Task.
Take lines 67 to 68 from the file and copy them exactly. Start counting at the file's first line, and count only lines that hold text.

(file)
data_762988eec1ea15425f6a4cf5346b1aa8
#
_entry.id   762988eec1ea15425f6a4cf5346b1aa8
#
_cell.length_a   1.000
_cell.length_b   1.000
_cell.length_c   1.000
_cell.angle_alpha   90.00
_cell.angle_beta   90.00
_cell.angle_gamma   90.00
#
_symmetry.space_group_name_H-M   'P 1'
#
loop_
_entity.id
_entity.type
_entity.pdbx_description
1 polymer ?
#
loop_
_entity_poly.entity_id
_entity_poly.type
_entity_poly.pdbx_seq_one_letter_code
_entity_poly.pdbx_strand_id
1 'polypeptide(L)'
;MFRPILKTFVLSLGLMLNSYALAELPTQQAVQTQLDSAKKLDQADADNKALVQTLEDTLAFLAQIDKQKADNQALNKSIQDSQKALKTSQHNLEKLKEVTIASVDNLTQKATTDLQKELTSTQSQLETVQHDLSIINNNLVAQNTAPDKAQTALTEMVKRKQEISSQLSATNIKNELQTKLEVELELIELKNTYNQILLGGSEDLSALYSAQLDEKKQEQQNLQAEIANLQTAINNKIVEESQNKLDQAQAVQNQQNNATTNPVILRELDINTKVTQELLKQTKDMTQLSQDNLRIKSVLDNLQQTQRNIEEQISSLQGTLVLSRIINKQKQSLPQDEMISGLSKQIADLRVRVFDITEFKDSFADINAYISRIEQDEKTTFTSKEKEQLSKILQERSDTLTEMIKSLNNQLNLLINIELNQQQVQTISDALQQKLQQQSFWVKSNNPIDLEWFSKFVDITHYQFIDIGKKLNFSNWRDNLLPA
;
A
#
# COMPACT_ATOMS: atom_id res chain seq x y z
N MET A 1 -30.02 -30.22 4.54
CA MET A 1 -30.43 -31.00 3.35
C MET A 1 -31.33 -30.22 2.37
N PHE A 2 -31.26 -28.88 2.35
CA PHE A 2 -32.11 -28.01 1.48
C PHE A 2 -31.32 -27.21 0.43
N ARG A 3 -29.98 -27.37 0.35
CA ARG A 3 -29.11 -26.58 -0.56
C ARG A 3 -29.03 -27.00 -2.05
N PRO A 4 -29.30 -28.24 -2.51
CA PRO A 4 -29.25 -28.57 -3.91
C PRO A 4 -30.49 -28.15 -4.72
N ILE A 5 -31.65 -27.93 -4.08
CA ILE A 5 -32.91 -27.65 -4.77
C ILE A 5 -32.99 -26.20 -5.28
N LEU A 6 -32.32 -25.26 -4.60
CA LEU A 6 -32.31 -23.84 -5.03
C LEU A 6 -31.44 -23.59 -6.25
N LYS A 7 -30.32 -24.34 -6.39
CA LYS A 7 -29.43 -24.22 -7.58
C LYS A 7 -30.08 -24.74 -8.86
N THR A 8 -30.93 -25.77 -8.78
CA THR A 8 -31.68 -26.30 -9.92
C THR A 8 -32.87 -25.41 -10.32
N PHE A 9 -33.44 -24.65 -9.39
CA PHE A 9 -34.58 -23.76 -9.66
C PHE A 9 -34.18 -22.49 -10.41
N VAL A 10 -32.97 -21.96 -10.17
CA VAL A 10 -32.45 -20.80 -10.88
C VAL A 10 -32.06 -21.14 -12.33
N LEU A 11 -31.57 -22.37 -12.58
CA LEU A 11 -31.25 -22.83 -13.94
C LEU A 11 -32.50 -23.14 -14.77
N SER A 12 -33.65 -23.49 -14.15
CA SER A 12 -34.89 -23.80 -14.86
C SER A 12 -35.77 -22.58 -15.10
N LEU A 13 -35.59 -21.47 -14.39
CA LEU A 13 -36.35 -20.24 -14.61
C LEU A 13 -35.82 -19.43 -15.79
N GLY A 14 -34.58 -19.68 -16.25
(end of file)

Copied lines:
N LEU A 13 -35.59 -21.47 -14.39
CA LEU A 13 -36.35 -20.24 -14.61